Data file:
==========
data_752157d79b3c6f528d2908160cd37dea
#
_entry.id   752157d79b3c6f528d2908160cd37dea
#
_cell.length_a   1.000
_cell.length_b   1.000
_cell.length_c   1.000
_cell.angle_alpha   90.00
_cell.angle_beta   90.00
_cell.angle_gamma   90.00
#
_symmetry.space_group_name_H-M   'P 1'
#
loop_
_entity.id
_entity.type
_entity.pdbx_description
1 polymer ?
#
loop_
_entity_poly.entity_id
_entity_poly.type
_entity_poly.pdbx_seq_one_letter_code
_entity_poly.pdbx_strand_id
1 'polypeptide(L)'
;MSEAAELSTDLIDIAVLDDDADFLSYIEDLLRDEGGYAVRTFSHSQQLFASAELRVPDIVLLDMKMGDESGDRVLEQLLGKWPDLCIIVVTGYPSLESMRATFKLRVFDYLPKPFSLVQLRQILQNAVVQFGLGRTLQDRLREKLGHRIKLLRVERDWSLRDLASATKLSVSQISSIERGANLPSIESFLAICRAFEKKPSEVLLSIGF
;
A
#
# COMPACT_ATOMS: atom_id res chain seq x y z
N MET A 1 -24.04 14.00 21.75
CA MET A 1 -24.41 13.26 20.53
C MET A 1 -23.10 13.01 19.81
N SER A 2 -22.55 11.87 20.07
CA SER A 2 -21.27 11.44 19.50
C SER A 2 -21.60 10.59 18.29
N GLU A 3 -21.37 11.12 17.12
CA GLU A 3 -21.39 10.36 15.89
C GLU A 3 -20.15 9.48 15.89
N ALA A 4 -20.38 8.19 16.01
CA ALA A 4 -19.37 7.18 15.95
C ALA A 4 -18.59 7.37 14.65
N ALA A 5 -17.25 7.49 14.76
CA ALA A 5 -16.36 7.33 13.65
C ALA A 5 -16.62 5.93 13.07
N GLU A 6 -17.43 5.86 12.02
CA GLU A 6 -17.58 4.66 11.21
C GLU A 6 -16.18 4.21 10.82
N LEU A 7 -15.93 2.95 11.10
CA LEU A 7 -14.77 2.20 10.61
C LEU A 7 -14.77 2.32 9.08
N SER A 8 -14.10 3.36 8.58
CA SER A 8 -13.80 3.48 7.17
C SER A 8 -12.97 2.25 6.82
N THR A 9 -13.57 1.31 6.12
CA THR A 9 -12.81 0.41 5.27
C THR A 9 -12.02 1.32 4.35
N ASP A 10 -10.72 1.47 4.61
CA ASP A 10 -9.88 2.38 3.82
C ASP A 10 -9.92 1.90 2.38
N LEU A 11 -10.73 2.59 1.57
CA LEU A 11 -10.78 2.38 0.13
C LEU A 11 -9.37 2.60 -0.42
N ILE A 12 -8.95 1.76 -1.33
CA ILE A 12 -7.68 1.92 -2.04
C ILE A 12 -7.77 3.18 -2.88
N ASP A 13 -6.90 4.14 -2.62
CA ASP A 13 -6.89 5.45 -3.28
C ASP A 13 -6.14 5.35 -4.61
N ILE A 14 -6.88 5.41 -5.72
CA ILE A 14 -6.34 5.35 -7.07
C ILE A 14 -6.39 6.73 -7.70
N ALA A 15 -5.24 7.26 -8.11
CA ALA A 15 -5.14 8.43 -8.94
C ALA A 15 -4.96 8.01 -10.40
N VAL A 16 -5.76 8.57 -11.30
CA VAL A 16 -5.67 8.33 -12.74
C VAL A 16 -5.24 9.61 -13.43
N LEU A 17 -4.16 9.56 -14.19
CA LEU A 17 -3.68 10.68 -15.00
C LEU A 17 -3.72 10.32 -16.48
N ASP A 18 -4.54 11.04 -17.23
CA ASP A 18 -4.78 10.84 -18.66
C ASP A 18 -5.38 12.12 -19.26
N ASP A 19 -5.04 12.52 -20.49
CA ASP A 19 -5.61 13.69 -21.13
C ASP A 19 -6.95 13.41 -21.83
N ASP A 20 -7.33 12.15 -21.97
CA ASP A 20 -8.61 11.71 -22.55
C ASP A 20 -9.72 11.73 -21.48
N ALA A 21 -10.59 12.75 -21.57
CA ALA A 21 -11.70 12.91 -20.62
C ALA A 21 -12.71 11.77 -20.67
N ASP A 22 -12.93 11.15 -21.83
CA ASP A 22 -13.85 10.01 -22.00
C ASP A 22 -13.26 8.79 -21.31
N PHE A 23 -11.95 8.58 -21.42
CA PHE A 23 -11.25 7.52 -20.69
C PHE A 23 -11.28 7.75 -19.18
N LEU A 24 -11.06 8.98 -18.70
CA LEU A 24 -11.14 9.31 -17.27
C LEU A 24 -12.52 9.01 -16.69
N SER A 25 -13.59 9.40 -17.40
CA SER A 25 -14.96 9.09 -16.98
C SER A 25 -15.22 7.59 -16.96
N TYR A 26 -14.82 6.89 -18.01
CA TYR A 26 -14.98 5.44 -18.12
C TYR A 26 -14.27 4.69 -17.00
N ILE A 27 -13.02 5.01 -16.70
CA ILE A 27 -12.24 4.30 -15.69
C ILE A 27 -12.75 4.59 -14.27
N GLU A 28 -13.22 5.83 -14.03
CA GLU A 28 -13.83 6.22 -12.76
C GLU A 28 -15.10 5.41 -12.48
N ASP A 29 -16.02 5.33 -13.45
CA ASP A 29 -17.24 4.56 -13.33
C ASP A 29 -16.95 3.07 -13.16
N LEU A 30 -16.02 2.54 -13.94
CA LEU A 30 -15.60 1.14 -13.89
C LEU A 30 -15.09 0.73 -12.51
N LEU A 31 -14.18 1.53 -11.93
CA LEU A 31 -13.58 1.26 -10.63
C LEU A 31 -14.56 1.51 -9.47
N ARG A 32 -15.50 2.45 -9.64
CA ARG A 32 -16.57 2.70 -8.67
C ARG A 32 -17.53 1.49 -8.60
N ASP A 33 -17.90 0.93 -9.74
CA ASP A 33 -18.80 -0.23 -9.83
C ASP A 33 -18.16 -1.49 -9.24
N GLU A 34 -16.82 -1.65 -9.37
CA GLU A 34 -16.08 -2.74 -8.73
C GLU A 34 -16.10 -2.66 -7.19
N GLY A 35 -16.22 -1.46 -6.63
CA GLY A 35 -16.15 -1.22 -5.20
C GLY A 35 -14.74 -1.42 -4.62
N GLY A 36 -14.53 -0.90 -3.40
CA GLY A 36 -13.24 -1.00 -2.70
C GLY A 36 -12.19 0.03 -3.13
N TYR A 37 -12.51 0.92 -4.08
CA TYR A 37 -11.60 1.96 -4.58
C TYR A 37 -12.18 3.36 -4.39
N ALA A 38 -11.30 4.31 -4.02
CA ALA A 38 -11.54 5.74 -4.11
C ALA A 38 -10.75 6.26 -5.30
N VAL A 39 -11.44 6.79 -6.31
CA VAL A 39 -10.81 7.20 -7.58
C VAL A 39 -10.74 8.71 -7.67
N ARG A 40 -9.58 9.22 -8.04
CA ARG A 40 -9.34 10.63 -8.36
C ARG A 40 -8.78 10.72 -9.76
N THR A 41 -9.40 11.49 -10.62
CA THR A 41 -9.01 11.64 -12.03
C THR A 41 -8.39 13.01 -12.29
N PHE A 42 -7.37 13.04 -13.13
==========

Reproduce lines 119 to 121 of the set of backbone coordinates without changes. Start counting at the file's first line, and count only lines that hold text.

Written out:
CA LEU A 30 -15.60 1.14 -13.89
C LEU A 30 -15.09 0.73 -12.51
N LEU A 31 -14.18 1.53 -11.93